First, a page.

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Showing posts from April, 2009

Matter magazine & Armitage reading

Matter, the annual magazine showcasing work from the Sheffield Hallam MA Writing, is now approaching its ninth edition; beginning to take shape and due to be published in October '09.

As well as new poetry and fiction, it'll also contain guest contributions, including new poems from Maurice Riordan, Tim Turnbull and - recently confirmed - Julia Copus.

For those interested in the editing and development of the magazine as it takes shape, the editors have also set up a Twitter page, giving occasional updates on the project. You can read it here.

I've been told that a website will shortly follow, and I'll no doubt post about the mag here again on the Wasteland sometime.

In a piece of loosely related news, Simon Armitage is reading in Sheffield on the 6th May, along with a short set from myself, Sheffield-based poet Chris Jones, and others, at a poetry event as part of a series to celebrate the completion of Jessop West, the new building which houses the Arts and Humanities de…

The Sparks

I'm chuffed that my first poetry pamphlet, The Sparks, is selling well thanks to the support of those who attended both the London launch of it alongside Emily Berry's excellent Stingray Fevers; the Sheffield launch with Matthew Clegg, Helen Mort and others; and those who've bought a copy through the tall-lighthouse website. The warm reception that myself and other Pilot poets received at this year's StAnza festival was also great; people chatting and buying copies of pamphlets in the series after the Pilot reading. Cheers.

If any readers of the Wasteland are yet to get a copy however, and are interested, I've some of my own which I'm more than happy to scribble in and send out, UK postage free (£4). Just drop me an email (on my profile page). They're also available from the tall-lighthouse website, along with new pamphlets in the Pilot series by Amy Key and Sarah Lowe, and the just-published Shiver, Alan Buckley's first pamphlet, awarded the Poetry Book…

Battles and Bat for Lashes

I sometimes think that there isn't much worth discovering where new music's concerned: the wave of schmindie, bland acoustic wielders and post-Britpop guitar music that remains so popular little more than dull variances on old sounds. But then I realise that it's usually because I'm not looking hard enough, and beyond the blander end of the most heavily advertised and marketed music released each year (which, admittedly, isn't all bad), there's still some great stuff being made.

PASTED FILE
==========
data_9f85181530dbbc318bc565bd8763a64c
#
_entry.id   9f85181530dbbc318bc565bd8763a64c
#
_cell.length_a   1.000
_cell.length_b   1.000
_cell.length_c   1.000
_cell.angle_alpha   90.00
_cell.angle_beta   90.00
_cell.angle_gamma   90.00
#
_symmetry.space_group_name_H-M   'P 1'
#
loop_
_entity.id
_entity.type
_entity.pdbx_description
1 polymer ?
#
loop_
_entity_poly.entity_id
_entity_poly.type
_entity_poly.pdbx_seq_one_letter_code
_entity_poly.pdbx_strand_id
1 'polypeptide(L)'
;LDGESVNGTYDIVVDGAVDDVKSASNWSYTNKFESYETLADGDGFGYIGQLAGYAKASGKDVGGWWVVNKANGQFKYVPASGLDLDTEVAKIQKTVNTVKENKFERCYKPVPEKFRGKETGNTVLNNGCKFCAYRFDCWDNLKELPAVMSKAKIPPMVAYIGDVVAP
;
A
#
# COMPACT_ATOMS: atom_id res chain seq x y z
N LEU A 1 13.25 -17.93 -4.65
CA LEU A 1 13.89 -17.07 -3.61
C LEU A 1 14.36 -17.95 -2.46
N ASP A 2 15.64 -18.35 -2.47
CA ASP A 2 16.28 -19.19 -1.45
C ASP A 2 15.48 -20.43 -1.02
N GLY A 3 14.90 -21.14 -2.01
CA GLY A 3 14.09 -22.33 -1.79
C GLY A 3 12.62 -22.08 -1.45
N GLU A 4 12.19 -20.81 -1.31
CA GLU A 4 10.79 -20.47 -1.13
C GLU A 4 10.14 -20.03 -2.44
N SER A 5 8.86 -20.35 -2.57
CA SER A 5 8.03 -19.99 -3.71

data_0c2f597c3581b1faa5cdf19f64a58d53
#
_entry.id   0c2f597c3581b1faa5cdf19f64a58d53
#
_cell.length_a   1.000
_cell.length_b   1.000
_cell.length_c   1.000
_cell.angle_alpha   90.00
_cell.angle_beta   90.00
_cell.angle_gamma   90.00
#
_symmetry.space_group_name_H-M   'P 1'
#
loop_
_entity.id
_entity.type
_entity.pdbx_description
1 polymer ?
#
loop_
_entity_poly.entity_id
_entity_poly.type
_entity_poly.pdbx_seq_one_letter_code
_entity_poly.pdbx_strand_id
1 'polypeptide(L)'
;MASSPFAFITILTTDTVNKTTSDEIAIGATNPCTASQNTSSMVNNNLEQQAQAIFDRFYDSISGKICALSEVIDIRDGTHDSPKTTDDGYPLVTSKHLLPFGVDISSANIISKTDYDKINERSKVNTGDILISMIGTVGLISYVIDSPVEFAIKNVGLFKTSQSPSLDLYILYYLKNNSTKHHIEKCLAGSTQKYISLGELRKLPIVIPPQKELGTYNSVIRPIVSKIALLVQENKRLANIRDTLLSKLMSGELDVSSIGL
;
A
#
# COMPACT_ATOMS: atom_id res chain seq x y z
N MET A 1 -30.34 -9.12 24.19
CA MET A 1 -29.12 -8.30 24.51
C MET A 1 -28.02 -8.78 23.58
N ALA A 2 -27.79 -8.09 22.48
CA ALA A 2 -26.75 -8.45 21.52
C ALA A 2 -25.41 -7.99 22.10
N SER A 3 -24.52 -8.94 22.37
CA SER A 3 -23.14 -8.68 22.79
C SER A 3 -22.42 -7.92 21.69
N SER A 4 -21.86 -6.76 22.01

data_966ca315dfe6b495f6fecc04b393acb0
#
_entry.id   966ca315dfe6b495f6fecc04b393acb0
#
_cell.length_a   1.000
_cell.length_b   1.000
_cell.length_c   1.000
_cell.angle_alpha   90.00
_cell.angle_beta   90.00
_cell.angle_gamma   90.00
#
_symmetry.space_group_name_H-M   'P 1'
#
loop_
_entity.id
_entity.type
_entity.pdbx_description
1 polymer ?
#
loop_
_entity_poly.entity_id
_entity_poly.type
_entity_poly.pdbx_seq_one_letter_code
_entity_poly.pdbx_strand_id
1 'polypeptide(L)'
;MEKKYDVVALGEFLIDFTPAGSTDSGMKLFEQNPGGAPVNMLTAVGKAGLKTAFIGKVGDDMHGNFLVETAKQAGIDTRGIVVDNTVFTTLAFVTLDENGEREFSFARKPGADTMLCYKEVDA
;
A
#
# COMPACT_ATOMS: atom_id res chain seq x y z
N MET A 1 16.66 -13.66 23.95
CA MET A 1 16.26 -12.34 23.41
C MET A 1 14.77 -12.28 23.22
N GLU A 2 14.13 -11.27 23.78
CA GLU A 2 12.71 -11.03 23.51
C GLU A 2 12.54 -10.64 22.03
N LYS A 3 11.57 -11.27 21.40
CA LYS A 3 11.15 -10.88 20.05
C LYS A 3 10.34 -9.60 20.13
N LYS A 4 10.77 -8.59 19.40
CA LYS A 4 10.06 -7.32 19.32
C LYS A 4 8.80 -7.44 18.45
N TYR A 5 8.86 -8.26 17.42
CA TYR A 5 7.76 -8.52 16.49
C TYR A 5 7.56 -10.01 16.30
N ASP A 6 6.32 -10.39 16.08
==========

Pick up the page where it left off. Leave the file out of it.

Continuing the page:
Two bands I'd recommend at the moment are Bat for Lashes and Battles. I've mentioned the former here before, the work of singer-songwriter and visual artist, Natasha Khan, and whose first album, Fur and Gold, narrowly missed out on winning the 2007 Mercury Prize. That album was a glittering, brooding and dreamlike-voyage into the unknown; a slice of glittering and gorgeous art-rock that bears partial comparison to Bjork, Kate Bush, and to Khan's talented contemporary, Patrick…

New Poetry @ Poetry Matters

Just wandered across to the Tower Poetry site (a poetry venture run by poet-critic Peter McDonald at Christ Church College, Oxford) to find that the latest issue of Poetry Matters is up. And it's good to see more poetry than prose there for a change - its reviews, though always engaging and worth reading, are something of a regular feature compared to new writing. But in this issue, no less than four poets grace its webpages, including Stephen Romer, Emily Middleton, and Paul Abbott, whose Flood I reviewed for PM last year. There're also a couple of my own new(ish) poems. If you're not about to head out and enjoy the good weather, then, do head across and have a read. There's also a review of Peter Porter's cheekily named Better Than God, by Vidyan Ravinthiran, which, at least for me, provided an interesting window on a well-established poet whom I'm criminally unfamiliar with.

Charlie Brooker's Newswipe

A bit late catching up with this, but flicking through BBC iPlayer in a brief fit of boredom last week I noticed that Charlie Brooker is back on our screens with Newswipe - a series following on from the brilliant Screenwipe. Except instead of taking satirical and pessimistic swipes at the crap on TV, Newswipe takes a Day Today-esque look at - you guessed it - the news, or rather, the way news is covered by the likes of BBC, ITV and Channel 4 these days.

The clip above is from the first part of the first episode, and for those who like the look of it, the third installment is on BBC4 tomorrow (Wednesday) at 10.30pm.

Nick Laird wins Geoffrey Faber Memorial Prize

Good to see that Northern Irish poet and novelist Nick Laird has won the 2008 Geoffrey Faber Memorial Prize for his second collection of poems, On Purpose, published by Faber in 2007.

The award - given alternately each year to a work of prose or verse - was judged by poets Jo Shapcott and Michael Longley, and Sam Leith, literary editor of the Daily Telegraph.

It puts Laird on a distinguished list of previous winners, including Seamus Heaney, Hugo Williams, Geoffrey Hill, Tony Harrison, Don Paterson and Michael Hofmann.

Having enjoyed and reviewed the collection for the Winter 2007/08 edition of Irish literary journal The Stinging Fly, I recommend it to readers unfamiliar with Laird's work, as well as his first collection, To a Fault. Here's an excerpt from my review of On Purpose:

What is most impressive about On Purpose, however, is Laird’s charting of the loose and difficult territory of the existential crisis between our desire to control our lives and act with certainty and co…